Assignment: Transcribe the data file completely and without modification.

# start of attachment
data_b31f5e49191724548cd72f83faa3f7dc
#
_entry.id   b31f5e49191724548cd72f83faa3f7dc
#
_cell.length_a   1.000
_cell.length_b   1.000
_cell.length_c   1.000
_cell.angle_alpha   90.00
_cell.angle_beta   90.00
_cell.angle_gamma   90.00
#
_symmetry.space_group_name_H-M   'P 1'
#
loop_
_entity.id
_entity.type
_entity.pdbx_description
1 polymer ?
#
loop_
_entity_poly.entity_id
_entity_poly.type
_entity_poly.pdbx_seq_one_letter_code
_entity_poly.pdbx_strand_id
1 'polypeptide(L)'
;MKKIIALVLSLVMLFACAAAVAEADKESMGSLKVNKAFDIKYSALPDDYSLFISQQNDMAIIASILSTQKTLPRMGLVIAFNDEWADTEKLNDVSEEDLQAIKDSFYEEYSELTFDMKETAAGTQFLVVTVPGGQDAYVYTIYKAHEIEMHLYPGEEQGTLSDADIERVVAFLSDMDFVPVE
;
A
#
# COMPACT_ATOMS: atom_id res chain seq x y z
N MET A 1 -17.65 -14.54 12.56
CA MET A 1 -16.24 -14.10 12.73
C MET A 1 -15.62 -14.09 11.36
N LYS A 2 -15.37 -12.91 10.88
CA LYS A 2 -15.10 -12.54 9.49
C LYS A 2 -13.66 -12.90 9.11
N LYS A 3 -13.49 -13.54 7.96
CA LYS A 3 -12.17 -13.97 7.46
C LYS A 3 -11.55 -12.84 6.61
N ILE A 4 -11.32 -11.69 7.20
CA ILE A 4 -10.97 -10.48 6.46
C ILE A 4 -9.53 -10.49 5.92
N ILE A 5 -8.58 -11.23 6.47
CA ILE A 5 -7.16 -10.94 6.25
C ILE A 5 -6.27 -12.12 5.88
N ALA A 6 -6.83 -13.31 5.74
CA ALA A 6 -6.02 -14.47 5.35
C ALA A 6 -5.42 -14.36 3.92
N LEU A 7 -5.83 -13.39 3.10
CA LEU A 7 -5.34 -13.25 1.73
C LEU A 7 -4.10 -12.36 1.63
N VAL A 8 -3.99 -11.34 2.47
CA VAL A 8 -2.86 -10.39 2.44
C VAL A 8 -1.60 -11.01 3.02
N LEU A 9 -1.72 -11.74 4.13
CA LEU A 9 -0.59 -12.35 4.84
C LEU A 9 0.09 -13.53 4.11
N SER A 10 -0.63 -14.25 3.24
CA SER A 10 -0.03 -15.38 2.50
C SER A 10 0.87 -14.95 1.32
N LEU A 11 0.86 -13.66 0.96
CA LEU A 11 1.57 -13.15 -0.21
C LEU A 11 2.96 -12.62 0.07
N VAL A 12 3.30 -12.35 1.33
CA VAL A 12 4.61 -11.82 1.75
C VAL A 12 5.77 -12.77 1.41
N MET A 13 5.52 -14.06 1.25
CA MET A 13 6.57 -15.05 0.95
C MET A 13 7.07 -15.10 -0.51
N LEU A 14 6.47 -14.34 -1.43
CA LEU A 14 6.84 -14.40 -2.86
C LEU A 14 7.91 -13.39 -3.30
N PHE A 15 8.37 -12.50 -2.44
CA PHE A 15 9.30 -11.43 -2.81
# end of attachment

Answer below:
data_b31f5e49191724548cd72f83faa3f7dc
#
_entry.id   b31f5e49191724548cd72f83faa3f7dc
#
_cell.length_a   1.000
_cell.length_b   1.000
_cell.length_c   1.000
_cell.angle_alpha   90.00
_cell.angle_beta   90.00
_cell.angle_gamma   90.00
#
_symmetry.space_group_name_H-M   'P 1'
#
loop_
_entity.id
_entity.type
_entity.pdbx_description
1 polymer ?
#
loop_
_entity_poly.entity_id
_entity_poly.type
_entity_poly.pdbx_seq_one_letter_code
_entity_poly.pdbx_strand_id
1 'polypeptide(L)'
;MKKIIALVLSLVMLFACAAAVAEADKESMGSLKVNKAFDIKYSALPDDYSLFISQQNDMAIIASILSTQKTLPRMGLVIAFNDEWADTEKLNDVSEEDLQAIKDSFYEEYSELTFDMKETAAGTQFLVVTVPGGQDAYVYTIYKAHEIEMHLYPGEEQGTLSDADIERVVAFLSDMDFVPVE
;
A
#
# COMPACT_ATOMS: atom_id res chain seq x y z
N MET A 1 -17.65 -14.54 12.56
CA MET A 1 -16.24 -14.10 12.73
C MET A 1 -15.62 -14.09 11.36
N LYS A 2 -15.37 -12.91 10.88
CA LYS A 2 -15.10 -12.54 9.49
C LYS A 2 -13.66 -12.90 9.11
N LYS A 3 -13.49 -13.54 7.96
CA LYS A 3 -12.17 -13.97 7.46
C LYS A 3 -11.55 -12.84 6.61
N ILE A 4 -11.32 -11.69 7.20
CA ILE A 4 -10.97 -10.48 6.46
C ILE A 4 -9.53 -10.49 5.92
N ILE A 5 -8.58 -11.23 6.47
CA ILE A 5 -7.16 -10.94 6.25
C ILE A 5 -6.27 -12.12 5.88
N ALA A 6 -6.83 -13.31 5.74
CA ALA A 6 -6.02 -14.47 5.35
C ALA A 6 -5.42 -14.36 3.92
N LEU A 7 -5.83 -13.39 3.10
CA LEU A 7 -5.34 -13.25 1.73
C LEU A 7 -4.10 -12.36 1.63
N VAL A 8 -3.99 -11.34 2.47
CA VAL A 8 -2.86 -10.39 2.44
C VAL A 8 -1.60 -11.01 3.02
N LEU A 9 -1.72 -11.74 4.13
CA LEU A 9 -0.59 -12.35 4.84
C LEU A 9 0.09 -13.53 4.11
N SER A 10 -0.63 -14.25 3.24
CA SER A 10 -0.03 -15.38 2.50
C SER A 10 0.87 -14.95 1.32
N LEU A 11 0.86 -13.66 0.96
CA LEU A 11 1.57 -13.15 -0.21
C LEU A 11 2.96 -12.62 0.07
N VAL A 12 3.30 -12.35 1.33
CA VAL A 12 4.61 -11.82 1.75
C VAL A 12 5.77 -12.77 1.41
N MET A 13 5.52 -14.06 1.25
CA MET A 13 6.57 -15.05 0.95
C MET A 13 7.07 -15.10 -0.51
N LEU A 14 6.47 -14.34 -1.43
CA LEU A 14 6.84 -14.40 -2.86
C LEU A 14 7.91 -13.39 -3.30
N PHE A 15 8.37 -12.50 -2.44
CA PHE A 15 9.30 -11.43 -2.81